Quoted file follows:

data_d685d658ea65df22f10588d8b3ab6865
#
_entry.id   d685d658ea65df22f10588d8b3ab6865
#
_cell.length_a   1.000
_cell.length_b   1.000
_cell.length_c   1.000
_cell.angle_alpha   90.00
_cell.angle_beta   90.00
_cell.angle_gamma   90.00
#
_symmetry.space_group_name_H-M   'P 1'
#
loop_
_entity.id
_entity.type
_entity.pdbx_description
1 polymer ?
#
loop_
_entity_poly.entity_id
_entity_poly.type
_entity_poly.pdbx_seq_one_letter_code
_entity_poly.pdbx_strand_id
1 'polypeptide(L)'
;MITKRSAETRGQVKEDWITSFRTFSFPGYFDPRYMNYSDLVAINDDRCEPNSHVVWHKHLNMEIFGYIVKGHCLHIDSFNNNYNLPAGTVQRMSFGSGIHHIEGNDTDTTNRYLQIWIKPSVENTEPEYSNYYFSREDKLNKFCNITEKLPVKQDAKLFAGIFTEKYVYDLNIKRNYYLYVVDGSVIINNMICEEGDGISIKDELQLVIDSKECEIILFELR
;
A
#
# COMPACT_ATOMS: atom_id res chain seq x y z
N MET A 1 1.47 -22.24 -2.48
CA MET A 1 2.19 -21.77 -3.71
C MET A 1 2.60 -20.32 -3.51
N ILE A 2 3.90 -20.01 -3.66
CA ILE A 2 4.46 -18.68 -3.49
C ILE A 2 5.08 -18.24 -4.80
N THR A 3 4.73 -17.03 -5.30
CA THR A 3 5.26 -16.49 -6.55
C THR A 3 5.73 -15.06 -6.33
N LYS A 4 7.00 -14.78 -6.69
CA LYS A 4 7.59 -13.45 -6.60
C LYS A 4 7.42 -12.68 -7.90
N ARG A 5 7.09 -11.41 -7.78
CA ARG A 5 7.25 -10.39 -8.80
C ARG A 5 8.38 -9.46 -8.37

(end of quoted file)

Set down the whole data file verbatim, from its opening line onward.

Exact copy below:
data_d685d658ea65df22f10588d8b3ab6865
#
_entry.id   d685d658ea65df22f10588d8b3ab6865
#
_cell.length_a   1.000
_cell.length_b   1.000
_cell.length_c   1.000
_cell.angle_alpha   90.00
_cell.angle_beta   90.00
_cell.angle_gamma   90.00
#
_symmetry.space_group_name_H-M   'P 1'
#
loop_
_entity.id
_entity.type
_entity.pdbx_description
1 polymer ?
#
loop_
_entity_poly.entity_id
_entity_poly.type
_entity_poly.pdbx_seq_one_letter_code
_entity_poly.pdbx_strand_id
1 'polypeptide(L)'
;MITKRSAETRGQVKEDWITSFRTFSFPGYFDPRYMNYSDLVAINDDRCEPNSHVVWHKHLNMEIFGYIVKGHCLHIDSFNNNYNLPAGTVQRMSFGSGIHHIEGNDTDTTNRYLQIWIKPSVENTEPEYSNYYFSREDKLNKFCNITEKLPVKQDAKLFAGIFTEKYVYDLNIKRNYYLYVVDGSVIINNMICEEGDGISIKDELQLVIDSKECEIILFELR
;
A
#
# COMPACT_ATOMS: atom_id res chain seq x y z
N MET A 1 1.47 -22.24 -2.48
CA MET A 1 2.19 -21.77 -3.71
C MET A 1 2.60 -20.32 -3.51
N ILE A 2 3.90 -20.01 -3.66
CA ILE A 2 4.46 -18.68 -3.49
C ILE A 2 5.08 -18.24 -4.80
N THR A 3 4.73 -17.03 -5.30
CA THR A 3 5.26 -16.49 -6.55
C THR A 3 5.73 -15.06 -6.33
N LYS A 4 7.00 -14.78 -6.69
CA LYS A 4 7.59 -13.45 -6.60
C LYS A 4 7.42 -12.68 -7.90
N ARG A 5 7.09 -11.41 -7.78
CA ARG A 5 7.25 -10.39 -8.80
C ARG A 5 8.38 -9.46 -8.37